client and the server. The shared secret is then used over an resource server. In addition, this mechanism helps secure the access
insecure channel to provide protection against a passive network token against leakage when sent over a secure channel to the wrong
attacker. resource server if the client provided information about the resource
server it wants to interact with in the request to the authorization
server.
In particular, when a server uses this mechanism, a passive network Since a keyed message digest only provides integrity protection and
attacker will be unable to "steal" the user's session token, as is data-origin authentication confidentiality protection can only be
possible today with cookies and other bearer tokens. In addition, added by the usage of Transport Layer Security (TLS). This
this mechanism helps secure the session token against leakage when specification provides a mechanism for channel binding is included to
sent over a secure channel to the wrong server. For example, when ensure that a TLS channel is not terminated prematurely and indeed
the client uses some form of dynamic configuration to determine where covers the entire end-to-end communication.
to send an authenticated request, or when the client fails to
properly validate the server's identity as part of its TLS handshake.
Unlike the HTTP Digest authentication scheme, this mechanism does not 2. Terminology
require interacting with the server to prevent replay attacks.
Instead, the client provides both a nonce and a timestamp, which the
server can use to prevent replay attacks using a bounded amount of
storage. Also unlike Digest, this mechanism is not intended to
protect the user's password itself because the client and server both
have access to the key material in the clear. Instead, servers
should issue a short-lived derivative credential for this mechanism
during the initial TLS setup phase.
1.1. Example The key words 'MUST', 'MUST NOT', 'REQUIRED', 'SHALL', 'SHALL NOT',
'SHOULD', 'SHOULD NOT', 'RECOMMENDED', 'MAY', and 'OPTIONAL' in this
specification are to be interpreted as described in [RFC2119].
The client attempts to access a protected resource without This specification uses the Augmented Backus-Naur Form (ABNF)
authentication, making the following HTTP request to the resource notation of [I-D.ietf-httpbis-p1-messaging]. Additionally, the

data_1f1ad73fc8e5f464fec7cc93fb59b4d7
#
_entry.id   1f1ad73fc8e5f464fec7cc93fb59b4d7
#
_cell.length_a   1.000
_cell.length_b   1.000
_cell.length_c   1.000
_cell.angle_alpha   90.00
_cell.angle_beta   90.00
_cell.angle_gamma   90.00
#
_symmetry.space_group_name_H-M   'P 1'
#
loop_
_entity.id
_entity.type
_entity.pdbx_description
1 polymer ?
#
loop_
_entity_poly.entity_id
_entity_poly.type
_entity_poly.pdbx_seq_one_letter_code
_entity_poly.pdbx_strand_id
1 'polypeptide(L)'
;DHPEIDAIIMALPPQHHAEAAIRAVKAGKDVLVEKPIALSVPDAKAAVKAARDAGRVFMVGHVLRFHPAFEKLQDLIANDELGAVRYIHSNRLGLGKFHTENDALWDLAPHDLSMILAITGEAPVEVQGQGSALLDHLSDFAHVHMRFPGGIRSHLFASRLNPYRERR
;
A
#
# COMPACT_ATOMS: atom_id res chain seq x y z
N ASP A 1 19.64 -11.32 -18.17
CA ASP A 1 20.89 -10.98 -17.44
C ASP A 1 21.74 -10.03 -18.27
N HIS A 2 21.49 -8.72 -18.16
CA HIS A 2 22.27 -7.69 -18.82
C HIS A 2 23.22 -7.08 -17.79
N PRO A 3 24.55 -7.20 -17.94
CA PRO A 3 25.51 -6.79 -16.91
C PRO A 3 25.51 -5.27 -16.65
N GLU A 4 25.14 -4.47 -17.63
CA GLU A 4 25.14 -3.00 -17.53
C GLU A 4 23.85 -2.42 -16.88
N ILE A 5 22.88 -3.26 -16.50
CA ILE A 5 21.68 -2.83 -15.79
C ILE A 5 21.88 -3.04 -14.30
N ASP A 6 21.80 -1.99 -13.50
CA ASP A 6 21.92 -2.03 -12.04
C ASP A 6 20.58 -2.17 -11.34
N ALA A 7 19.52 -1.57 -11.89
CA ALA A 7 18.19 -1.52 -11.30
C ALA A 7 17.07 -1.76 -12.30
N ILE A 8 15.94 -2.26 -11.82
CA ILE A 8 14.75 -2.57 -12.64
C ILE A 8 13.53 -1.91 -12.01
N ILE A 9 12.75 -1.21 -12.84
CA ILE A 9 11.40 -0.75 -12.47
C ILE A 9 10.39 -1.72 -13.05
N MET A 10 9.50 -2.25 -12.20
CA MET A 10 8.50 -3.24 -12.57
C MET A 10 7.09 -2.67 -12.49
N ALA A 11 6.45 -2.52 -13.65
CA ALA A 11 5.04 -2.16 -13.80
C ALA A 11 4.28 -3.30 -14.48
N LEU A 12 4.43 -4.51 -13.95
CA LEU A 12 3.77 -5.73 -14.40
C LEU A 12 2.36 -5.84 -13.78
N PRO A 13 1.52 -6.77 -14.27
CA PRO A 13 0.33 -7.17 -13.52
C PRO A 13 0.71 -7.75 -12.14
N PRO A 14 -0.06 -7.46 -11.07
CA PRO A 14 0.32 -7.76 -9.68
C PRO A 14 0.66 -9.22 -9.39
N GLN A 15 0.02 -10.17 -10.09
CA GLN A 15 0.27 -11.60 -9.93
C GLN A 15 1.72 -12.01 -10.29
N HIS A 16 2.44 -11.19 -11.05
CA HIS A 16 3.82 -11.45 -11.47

server: following rules are included from [RFC2617]: auth-param.
GET /resource/1?b=1&a=2 HTTP/1.1 Session Key:
Host: example.com
The resource server returns the following authentication challenge: The terms mac key, session key, and symmetric key are used
interchangably and refer to the cryptographic keying material
established between the client and the resource server. This
temporary key used between the client and the resource server,
with a lifetime limited to the lifetime of the access token. This
session key is generated by the authorization server.
HTTP/1.1 401 Unauthorized Authenticator:
WWW-Authenticate: MAC
The client has previously obtained a set of MAC credentials for A record containing information that can be shown to have been
accessing resources on the "http://example.com/" server. The MAC recently generated using the session key known only by the client
credentials issued to the client include the following attributes: and the resource server.
MAC key identifier: h480djs93hd8 Message Authentication Code (MAC):
MAC key: 489dks293j39 Message authentication codes (MACs) are hash functions that take
two distinct inputs, a message and a secret key, and produce a
fixed-size output. The design goal is that it is
practically infeasible to produce the same output without
knowledge of the key. The terms keyed message digest functions
and MACs are used interchangably.
MAC algorithm: hmac-sha-1 3. Architecture
The client constructs the authentication header by calculating a The architecture of the proposal described in this document assumes
timestamp (e.g. the number of seconds since January 1, 1970 00:00:00 that the authorization server acts as a trusted third party that
GMT) and generating a random string used as a nonce: provides session keys to clients and to resource servers. These
session keys are used by the client and the resource server as input
to a MAC. In order to obtain the session key the client interacts
with the authorization server as part of the a normal grant exchange.
This is shown in an abstract way in Figure 1. Together with the
access token the authorization server returns a session key (in the
mac_key parameter) and several other parameters. The resource server
obtains the session key via the access token. Both of these two key
distribution steps are described in more detail in Section 4.
Timestamp: 1336363200 +---------------+
^| | AS-RS Key